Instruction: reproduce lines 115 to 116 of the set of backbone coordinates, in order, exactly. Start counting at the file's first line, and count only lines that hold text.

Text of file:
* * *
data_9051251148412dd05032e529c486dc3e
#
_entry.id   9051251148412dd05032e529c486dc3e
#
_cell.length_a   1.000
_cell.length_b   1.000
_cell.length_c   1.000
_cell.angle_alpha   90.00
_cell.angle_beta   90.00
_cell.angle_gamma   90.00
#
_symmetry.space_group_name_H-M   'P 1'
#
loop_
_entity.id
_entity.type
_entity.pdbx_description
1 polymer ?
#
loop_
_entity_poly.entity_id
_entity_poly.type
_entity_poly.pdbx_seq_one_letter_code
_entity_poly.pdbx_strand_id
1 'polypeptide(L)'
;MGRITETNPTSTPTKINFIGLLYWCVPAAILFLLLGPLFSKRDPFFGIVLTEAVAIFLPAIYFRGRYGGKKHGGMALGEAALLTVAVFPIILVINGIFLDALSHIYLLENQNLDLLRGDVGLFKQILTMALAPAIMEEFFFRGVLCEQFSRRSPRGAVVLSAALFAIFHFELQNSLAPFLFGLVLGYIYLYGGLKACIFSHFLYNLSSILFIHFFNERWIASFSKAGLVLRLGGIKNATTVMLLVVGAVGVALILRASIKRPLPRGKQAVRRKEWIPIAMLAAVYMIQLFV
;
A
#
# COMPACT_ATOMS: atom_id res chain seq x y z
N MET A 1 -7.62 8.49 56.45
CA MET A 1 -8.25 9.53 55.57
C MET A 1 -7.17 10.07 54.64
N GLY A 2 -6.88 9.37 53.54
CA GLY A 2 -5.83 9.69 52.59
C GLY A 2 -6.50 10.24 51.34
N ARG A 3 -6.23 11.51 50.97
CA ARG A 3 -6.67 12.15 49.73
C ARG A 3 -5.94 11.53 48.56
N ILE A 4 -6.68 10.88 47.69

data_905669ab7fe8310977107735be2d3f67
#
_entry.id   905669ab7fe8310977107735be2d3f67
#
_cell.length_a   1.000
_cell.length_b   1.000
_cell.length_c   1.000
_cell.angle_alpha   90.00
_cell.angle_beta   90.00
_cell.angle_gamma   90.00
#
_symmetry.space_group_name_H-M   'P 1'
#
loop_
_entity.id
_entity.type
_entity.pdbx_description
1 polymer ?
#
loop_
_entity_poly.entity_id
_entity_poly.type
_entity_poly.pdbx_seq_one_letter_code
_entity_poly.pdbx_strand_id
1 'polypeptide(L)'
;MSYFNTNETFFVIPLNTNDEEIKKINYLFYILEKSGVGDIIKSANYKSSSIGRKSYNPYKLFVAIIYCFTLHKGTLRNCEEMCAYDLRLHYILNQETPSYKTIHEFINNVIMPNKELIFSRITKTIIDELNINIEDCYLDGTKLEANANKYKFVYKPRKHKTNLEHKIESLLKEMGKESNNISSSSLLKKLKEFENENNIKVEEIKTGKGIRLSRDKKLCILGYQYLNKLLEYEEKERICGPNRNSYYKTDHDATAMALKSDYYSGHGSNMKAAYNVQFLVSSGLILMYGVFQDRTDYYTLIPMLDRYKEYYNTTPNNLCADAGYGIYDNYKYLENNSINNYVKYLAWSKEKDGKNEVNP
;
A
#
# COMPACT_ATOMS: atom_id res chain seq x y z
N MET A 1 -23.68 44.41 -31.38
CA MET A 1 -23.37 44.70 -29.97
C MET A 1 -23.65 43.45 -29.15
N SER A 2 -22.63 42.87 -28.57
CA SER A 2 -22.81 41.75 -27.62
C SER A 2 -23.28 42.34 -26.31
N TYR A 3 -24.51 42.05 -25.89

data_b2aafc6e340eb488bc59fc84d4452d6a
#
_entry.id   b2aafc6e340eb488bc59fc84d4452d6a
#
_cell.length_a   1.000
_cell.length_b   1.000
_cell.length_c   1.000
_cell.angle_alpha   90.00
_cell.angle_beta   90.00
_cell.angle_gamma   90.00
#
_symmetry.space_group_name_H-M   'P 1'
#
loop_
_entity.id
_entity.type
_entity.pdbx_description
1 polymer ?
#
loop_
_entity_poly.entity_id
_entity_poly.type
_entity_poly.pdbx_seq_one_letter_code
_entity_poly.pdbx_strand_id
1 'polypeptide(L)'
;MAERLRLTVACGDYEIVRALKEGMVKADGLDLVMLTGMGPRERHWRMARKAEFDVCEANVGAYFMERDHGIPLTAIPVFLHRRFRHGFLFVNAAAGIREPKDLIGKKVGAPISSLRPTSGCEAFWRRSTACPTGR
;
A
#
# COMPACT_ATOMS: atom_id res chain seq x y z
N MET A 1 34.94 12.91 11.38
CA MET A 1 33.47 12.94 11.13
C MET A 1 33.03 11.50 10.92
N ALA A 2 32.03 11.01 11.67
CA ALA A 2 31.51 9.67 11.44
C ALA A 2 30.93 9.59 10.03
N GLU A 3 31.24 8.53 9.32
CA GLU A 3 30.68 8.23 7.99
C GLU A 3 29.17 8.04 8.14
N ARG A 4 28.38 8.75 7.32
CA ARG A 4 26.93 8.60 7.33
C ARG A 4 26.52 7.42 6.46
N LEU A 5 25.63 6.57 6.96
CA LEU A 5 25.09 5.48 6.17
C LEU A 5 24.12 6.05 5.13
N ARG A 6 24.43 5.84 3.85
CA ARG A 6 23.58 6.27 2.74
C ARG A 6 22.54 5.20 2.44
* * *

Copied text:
CA GLU A 3 30.68 8.23 7.99
C GLU A 3 29.17 8.04 8.14